Van Halen performed Bill Graham’s Day on the Green in Oakland, California on July 23rd, 1978. Here’s the story of that day along with a plethora of photos!
Over 57,000 rock fans (57,512 to be exact) witnessed this legendary show. General admission tickets were $11, and the lineup was AC/DC, Van Halen, Pat Travers, Foreigner, and Aerosmith. Eddie Van Halen also gave his first interview for a guitar magazine on this day. This was the one and only Day on the Green concert that Van Halen ever performed. Rock journalist Jas Obrecht and photographer Neil Zlozower recall Van Halen’s appearance that day…
When an advance copy of the first Van Halen album arrived at Guitar Player magazine, editor Don Menn called me into his office. Tom Darter, editor of Keyboard, was standing alongside him, and they both looked utterly mystified. Don lowered the phonograph needle midway into a track called “Eruption” and asked, “Is that a keyboard or a guitar?” It was Eddie doing finger-taps, but at that moment the technique was so revolutionary that even seasoned music journalists were mystified. Adding to the mystery was the fact that although Eddie was depicted holding a Stratocaster on the album cover, the guitar on the record sounded unlike any Fender we’d ever heard.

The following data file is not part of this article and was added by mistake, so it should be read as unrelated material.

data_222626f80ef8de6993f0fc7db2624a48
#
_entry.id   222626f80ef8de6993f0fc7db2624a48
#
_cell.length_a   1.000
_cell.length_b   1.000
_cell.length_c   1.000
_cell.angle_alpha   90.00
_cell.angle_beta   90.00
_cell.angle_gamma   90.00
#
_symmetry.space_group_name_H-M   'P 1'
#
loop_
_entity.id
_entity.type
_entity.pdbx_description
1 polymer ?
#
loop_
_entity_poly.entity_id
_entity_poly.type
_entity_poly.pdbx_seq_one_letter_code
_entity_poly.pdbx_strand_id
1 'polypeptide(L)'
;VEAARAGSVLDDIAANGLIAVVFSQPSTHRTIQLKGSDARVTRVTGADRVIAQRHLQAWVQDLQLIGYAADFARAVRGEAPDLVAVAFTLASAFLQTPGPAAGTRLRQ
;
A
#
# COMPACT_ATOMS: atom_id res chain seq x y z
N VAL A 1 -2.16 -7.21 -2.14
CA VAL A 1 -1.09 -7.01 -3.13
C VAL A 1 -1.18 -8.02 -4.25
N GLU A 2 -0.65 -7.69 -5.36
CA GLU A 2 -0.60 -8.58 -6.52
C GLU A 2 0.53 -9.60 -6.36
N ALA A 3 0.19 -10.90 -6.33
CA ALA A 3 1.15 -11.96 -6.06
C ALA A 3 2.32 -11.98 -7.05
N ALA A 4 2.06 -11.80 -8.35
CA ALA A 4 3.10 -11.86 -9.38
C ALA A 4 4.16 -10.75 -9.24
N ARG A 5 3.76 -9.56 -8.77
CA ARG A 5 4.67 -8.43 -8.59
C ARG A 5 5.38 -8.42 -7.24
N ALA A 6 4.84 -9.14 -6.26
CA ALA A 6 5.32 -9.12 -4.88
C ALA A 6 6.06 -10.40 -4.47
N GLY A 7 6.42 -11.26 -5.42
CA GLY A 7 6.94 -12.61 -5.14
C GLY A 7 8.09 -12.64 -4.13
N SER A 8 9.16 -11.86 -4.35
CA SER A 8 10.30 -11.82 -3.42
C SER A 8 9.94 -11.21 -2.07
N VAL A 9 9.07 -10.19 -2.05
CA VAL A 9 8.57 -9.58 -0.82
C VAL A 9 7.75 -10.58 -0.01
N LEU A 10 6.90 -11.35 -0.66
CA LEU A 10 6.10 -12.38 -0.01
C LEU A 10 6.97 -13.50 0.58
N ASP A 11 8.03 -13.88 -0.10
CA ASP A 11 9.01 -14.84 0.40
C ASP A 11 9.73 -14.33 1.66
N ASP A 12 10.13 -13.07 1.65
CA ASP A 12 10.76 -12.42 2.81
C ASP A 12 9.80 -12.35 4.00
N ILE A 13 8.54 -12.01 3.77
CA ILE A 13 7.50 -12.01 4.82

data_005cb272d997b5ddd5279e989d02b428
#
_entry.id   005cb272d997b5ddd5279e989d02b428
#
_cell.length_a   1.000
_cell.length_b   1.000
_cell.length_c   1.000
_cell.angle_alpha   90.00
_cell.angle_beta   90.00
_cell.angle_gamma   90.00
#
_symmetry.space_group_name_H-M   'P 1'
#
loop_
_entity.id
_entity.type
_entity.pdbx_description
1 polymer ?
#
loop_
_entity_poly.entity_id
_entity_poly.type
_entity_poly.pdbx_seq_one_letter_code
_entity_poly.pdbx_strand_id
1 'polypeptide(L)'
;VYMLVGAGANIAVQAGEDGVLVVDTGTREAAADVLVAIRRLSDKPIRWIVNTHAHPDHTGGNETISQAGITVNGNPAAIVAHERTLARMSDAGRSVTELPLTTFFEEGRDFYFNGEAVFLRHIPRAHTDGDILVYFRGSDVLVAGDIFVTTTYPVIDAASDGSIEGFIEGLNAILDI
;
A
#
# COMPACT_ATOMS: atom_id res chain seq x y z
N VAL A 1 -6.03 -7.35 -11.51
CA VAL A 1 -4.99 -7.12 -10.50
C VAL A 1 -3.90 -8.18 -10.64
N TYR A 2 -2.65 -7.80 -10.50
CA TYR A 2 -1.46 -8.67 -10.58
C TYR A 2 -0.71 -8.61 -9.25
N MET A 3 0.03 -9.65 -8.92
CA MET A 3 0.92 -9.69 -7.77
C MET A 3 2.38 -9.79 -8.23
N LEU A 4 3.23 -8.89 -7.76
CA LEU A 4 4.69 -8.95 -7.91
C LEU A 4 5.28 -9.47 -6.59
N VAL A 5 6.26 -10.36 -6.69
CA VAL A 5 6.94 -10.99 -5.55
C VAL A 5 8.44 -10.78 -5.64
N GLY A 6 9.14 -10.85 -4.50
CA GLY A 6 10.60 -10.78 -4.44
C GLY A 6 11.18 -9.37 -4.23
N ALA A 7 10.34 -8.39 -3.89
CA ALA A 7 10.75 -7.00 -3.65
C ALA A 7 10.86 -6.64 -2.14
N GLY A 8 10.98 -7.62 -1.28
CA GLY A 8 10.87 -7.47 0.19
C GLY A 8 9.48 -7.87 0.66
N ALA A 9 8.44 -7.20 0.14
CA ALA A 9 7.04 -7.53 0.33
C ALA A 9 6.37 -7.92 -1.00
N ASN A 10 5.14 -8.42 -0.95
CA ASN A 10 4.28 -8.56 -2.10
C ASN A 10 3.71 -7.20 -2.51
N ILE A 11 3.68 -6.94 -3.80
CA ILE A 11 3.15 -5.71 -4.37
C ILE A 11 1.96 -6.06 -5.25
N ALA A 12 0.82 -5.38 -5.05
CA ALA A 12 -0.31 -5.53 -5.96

In short, with the release of 1978’s self-titled Van Halen album, Eddie Van Halen expanded the boundaries of rock guitar. His sheer speed, unusual note choices, inspired finger-tapping and whammy work, and fiery tone inspired guitarists around the world. His impact was especially felt among crotch-rock guitarists in big-name bands, who saw their dreams of becoming “the next Jimi Hendrix” blown away in the 1:42 it took to listen to “Eruption.” Within months, it was virtually impossible to go into a music store or listen to a garage band without hearing some element of the most exciting new voice in rock guitar since Jimi Hendrix.